Cultural Protocol in Tonga
A new country means new customs. This is especially true for Tonga, which has a rich Polynesian culture with religious customs. You will want to get it right. We go over the cultural protocols and local customs to be aware of in this easy-to-digest list of the dos and don’ts of Tonga!
1. DO Dress Respectfully in Public
While it’s acceptable to wear just about whatever you want in tourist accommodation, be mindful of how you dress in public. Respectful dress is important to Tongans, so try to avoid wearing revealing clothing, especially in villages. On a similar note, wearing all black means that you are mourning in the Tongan culture, so try to avoid wearing all black if this is not the case for you. For clothing to pack for Tonga, see What Clothes to Pack to Travel Tonga.
2. DO Wear Your Sunday Best to Church
Sunday is a sacred day in this highly religious country where going to a church service is an interesting insight into the local way of life. When going to a church service, both men and women must cover their knees and shoulders. It’s also respectful to wear more formal clothing, such as a shirt for men or a dress for women.
3. DON’T Wear a Hat to Church
On a similar note, don’t wear a hat to church, as only women who have been admitted to the congregation are allowed to wear hats. For more church rules of etiquette, check out the 10 Best Churches in Tonga to Experience as a Visitor.
4. DON’T Exercise on a Sunday
In relation to the Sunday day of rest, Tongans spend Sundays with family, feasting and resting. Tongan law reflects this where it is prohibited to conduct business on a Sunday, as well as to exercise or do sports. There is an exception to the rule in resorts, where you are allowed to use their watersports equipment and swim, for example. Otherwise, if you’re outside of a resort, do not go swimming, kayaking, running or do any other form of exercise or sports.
5. DON’T Do Chores on a Sunday
It is also prohibited to do any chores on a Sunday. While most travellers will be trying to avoid chores at all costs (who wants to do chores on a holiday?!), this means that you shouldn’t do your laundry, for example, on a Sunday if you are staying outside of a resort. For things you can do on a Sunday, see the 10 Things to Do in Tonga on a Sunday.
6. DON’T Go Topless in Public
It is illegal to be topless in public in Tonga, no matter whether you are male or female. Males can be topless in resorts, but it is not customary for females to go topless even in a resort.
7. DO Engage with Locals Politely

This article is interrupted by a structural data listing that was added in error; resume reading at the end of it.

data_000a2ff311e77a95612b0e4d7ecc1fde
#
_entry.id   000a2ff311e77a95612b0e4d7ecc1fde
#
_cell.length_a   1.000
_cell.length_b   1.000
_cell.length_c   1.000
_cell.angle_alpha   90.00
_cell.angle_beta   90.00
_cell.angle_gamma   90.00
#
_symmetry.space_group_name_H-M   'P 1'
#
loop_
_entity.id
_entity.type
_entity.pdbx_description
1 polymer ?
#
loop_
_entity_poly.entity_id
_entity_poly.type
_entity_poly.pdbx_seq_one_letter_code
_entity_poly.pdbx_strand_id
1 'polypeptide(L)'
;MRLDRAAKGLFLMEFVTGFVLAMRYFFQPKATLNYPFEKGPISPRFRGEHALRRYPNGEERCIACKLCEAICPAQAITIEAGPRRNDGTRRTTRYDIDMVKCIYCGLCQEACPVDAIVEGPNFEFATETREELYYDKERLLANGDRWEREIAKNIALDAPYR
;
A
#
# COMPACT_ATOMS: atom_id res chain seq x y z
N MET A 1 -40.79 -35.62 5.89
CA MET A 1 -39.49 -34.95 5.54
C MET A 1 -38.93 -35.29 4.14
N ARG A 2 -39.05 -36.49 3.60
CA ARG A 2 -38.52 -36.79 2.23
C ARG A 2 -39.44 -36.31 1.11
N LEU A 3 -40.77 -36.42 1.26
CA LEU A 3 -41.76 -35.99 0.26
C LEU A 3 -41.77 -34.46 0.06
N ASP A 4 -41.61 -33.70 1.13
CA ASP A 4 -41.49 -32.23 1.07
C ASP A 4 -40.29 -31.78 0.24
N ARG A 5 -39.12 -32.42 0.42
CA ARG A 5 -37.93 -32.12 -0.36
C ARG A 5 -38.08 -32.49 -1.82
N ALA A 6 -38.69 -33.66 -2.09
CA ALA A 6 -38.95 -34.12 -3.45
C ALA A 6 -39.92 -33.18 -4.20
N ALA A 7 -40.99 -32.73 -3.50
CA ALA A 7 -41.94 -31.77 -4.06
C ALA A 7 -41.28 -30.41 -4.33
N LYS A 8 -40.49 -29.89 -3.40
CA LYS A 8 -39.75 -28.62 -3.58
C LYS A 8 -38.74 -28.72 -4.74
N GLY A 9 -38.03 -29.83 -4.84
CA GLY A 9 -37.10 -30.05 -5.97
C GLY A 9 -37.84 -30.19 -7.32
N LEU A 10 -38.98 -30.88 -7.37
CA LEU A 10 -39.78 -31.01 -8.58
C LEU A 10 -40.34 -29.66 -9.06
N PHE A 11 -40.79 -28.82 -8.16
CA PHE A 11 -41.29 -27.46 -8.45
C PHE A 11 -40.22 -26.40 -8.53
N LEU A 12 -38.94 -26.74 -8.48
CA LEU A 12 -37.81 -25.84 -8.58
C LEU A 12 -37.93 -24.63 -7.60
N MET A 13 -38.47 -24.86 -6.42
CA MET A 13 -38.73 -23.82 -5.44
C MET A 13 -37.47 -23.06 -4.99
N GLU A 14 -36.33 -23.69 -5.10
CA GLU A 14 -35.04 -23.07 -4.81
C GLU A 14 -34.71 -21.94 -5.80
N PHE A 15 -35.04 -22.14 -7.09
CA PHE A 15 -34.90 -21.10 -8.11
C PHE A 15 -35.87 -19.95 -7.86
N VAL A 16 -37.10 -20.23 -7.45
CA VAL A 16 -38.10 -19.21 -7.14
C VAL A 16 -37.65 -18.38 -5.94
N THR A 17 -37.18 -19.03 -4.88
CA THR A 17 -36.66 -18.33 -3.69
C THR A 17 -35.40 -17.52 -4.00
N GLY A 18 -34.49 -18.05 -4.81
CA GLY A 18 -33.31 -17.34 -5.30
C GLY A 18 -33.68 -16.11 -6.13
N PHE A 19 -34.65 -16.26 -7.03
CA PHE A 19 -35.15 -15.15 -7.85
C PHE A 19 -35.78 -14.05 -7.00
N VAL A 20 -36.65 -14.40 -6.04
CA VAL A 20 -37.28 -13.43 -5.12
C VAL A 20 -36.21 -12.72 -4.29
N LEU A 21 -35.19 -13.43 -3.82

Being polite and “keeping face” is very important in the Tongan culture, so it’s best to engage locals politely. Displaying anger or frustration is bad practice.
8. DO Tip During Cultural Performances But DON’T Feel Like You Have to for Hospitality
In tradition, tipping has always been a no-no in Polynesian cultures, which has been against the rules of hospitality. However, tipping is becoming more common with the growth of tourism. While tipping is not mandatory or expected in Tonga, it is very much appreciated to show gratuity. Gifts from your home country are also a good way to say thanks.
On the subject of tipping, it is customary to tip during cultural shows and especially during performances performed by young women known as a tau’olunga. This form of tipping is known as fakapale and money can be given by tucking bank notes into their clothing or being placed on the floor in front of them. Learn more about the custom in our Tonga Tipping & Tax Guide for Travellers.
9. DO Have Patience
As with many island nations around the world, Tonga runs on island time, or what we like to call “Tonga Time”. For instance, there are no schedules for public buses and ferry schedules are rarely adhered to. Be prepared for things to slow down.
10. DON’T Haggle
While the markets are an integral part of the Tongan culture, it is not customary to haggle or barter for a lower price. Learn more about shopping in The Guide to Shopping in Tonga + The Best Places to Shop.
More Dos and Don’ts in Tonga
That’s it for the list of dos and don’ts in Tonga. For more rules to live by in Tonga, take a look at the following:
Finally, if there’s anything we’ve missed, you’re likely to find it in the Tongan Etiquette: Tonga Customs & Traditions.